When you compare credit cards, it may profit you to compare what it costs to use them abroad. Not all credit cards are created equal when it comes to overseas holidays. The balance transfer credit card that has such a great interest rate could sink your finances if you use it abroad. Read on to find out why you should compare credit cards, or even apply for a credit card exclusively for use on your jaunts abroad.
Is your credit card accepted in more places worldwide? The wide acceptance of the major credit cards has been one of their major advertising and selling points for years. Whether you're in Borneo, Kurdistan or Gay Paree when you find that perfect memento, you know that you can just whack it on your credit card and tuck it away to take home with you.
If you do, you may be in for a rude surprise when the credit account comes due. That £1000 you charged just might have managed to grow to £1100 – and that's before they start adding on the interest. Over the past year or so, all the government financial offices have put out reminders and warnings that using your credit cards abroad could cost you a lot more than you expect. The main culprit is the currency exchange fees, which you may end up paying up to three times on a single purchase – once to your bank, once to the credit card company and once to the merchant who sells you the goods. In close second behind the currency exchange rates are fees for using foreign ATMs and high cash advance fees for overseas cash advances.
There are ways to reduce the excess costs of using your credit card abroad. One of the most important ones is to be sure you're using the RIGHT credit card. Sit down with the fine print of all your credit card contracts and compare credit cards to see which, if any, charge no currency exchange fees, or limit them. Be sure to compare the fees for taking cash advances on your credit or debit cards from overseas ATMs, as well as any other fees that apply on foreign turf.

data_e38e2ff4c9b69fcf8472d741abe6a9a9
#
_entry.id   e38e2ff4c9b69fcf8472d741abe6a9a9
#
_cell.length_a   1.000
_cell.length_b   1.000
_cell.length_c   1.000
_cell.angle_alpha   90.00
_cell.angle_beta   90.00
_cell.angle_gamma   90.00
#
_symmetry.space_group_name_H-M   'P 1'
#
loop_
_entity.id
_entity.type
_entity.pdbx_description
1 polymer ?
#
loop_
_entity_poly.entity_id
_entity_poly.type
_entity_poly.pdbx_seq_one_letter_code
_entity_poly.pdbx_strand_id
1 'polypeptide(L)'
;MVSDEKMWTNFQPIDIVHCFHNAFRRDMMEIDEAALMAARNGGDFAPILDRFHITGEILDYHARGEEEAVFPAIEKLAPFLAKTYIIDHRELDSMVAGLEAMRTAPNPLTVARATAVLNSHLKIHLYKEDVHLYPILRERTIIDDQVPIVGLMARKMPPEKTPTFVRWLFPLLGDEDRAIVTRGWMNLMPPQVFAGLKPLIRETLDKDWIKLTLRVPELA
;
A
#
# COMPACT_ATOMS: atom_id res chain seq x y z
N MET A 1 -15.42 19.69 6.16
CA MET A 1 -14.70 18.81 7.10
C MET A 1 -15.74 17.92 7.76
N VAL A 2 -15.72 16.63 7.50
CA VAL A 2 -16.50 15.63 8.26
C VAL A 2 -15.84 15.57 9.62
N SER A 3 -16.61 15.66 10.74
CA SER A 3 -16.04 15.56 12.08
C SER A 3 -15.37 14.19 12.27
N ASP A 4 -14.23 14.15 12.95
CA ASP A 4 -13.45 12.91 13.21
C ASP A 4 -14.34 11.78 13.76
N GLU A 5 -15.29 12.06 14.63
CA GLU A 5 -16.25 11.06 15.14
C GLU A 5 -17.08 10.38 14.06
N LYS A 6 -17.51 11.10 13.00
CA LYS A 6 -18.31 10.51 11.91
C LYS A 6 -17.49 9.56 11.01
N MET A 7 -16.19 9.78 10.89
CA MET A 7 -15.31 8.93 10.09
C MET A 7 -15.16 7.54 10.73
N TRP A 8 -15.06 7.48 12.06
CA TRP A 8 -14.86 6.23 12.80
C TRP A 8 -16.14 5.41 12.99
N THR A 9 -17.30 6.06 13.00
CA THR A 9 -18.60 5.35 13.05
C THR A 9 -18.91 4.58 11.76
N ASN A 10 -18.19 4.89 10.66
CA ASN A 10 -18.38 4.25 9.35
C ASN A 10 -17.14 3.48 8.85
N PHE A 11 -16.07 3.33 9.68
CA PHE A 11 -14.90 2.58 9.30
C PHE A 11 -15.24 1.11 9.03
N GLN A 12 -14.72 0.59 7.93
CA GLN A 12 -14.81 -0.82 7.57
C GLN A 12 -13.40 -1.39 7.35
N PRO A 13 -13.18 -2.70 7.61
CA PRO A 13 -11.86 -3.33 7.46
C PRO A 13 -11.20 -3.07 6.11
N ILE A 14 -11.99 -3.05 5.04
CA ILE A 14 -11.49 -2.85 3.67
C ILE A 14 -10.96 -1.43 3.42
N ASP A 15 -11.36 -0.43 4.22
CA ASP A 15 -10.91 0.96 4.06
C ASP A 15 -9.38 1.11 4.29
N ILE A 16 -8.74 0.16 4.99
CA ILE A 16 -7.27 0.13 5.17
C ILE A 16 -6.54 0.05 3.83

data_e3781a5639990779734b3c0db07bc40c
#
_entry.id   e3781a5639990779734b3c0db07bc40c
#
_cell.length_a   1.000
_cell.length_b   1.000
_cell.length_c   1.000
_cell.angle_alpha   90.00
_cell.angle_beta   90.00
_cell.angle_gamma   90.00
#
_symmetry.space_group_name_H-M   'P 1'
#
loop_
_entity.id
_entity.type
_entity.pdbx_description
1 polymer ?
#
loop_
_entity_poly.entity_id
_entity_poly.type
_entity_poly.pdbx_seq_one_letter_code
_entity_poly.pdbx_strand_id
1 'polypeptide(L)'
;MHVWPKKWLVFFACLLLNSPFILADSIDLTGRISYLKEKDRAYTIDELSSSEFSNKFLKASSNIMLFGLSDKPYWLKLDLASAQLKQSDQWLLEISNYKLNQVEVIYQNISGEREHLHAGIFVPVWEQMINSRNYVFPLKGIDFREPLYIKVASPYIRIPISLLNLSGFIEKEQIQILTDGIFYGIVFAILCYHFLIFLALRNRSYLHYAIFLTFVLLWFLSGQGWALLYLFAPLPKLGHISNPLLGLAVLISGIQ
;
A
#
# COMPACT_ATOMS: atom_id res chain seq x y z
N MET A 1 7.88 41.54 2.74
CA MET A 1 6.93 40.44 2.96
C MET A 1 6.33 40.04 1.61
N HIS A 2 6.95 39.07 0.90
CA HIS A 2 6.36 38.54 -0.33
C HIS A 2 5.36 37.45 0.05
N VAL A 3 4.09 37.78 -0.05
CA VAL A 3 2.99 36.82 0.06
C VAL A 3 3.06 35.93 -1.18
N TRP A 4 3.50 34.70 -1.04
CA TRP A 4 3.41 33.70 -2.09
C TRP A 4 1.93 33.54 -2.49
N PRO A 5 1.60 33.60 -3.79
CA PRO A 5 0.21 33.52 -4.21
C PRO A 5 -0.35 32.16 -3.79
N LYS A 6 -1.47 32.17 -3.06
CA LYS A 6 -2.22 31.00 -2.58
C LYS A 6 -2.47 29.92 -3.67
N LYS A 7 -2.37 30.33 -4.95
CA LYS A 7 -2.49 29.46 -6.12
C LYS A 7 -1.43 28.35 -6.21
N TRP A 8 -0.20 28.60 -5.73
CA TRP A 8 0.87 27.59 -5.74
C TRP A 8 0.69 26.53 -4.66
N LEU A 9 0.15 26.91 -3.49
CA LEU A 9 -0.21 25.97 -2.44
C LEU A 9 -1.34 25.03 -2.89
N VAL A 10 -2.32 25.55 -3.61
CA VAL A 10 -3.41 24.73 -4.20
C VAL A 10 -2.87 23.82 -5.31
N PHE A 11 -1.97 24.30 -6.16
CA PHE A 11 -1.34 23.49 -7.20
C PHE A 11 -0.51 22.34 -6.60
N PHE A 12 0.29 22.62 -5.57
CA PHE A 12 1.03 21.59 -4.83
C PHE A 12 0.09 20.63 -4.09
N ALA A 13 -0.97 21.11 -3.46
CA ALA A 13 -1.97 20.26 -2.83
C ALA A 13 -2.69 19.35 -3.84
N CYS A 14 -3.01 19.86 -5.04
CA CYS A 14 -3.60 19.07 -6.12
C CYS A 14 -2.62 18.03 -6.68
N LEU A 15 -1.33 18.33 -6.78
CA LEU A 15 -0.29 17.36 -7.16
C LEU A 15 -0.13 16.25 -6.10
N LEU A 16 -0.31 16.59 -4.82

If you're considering a trip abroad, or if your work or leisure life regularly takes you overseas, you may find it worth your while to apply for a credit card specifically for use outside the UK. Take the time to visit moneyeverything.com and browse through the credit cards on offer there. Use the general rules you'd use to compare credit cards – interest rates, annual fees, reward points – but take into account the particulars of using each credit card overseas, whether on holiday or for business. When you actually compare credit cards that way, you may find that a card with a higher rate of interest – but which charges no currency exchange rate on overseas purchases – makes far more financial sense for you. That's particularly true for business purposes, when you pay off the outstanding balance each month.
Other tips to control your credit card expenses overseas include:
1. Avoid overseas cash advances if possible. The rates on those are often off the edge of the map.
2. If you can, exchange your currency yourself and pay for purchases in cash.
3. Be mindful of merchants who offer the convenience of doing currency exchange themselves. You could end up paying far more for that convenience than expected.
Jon Francis has been involved in various areas with the world of finance and has a keen eye for a bargin! He has an in-depth knowledge of the credit card UK market and now helps others get the best from a credit card . For more information visit “http://www.moneyeverything.com".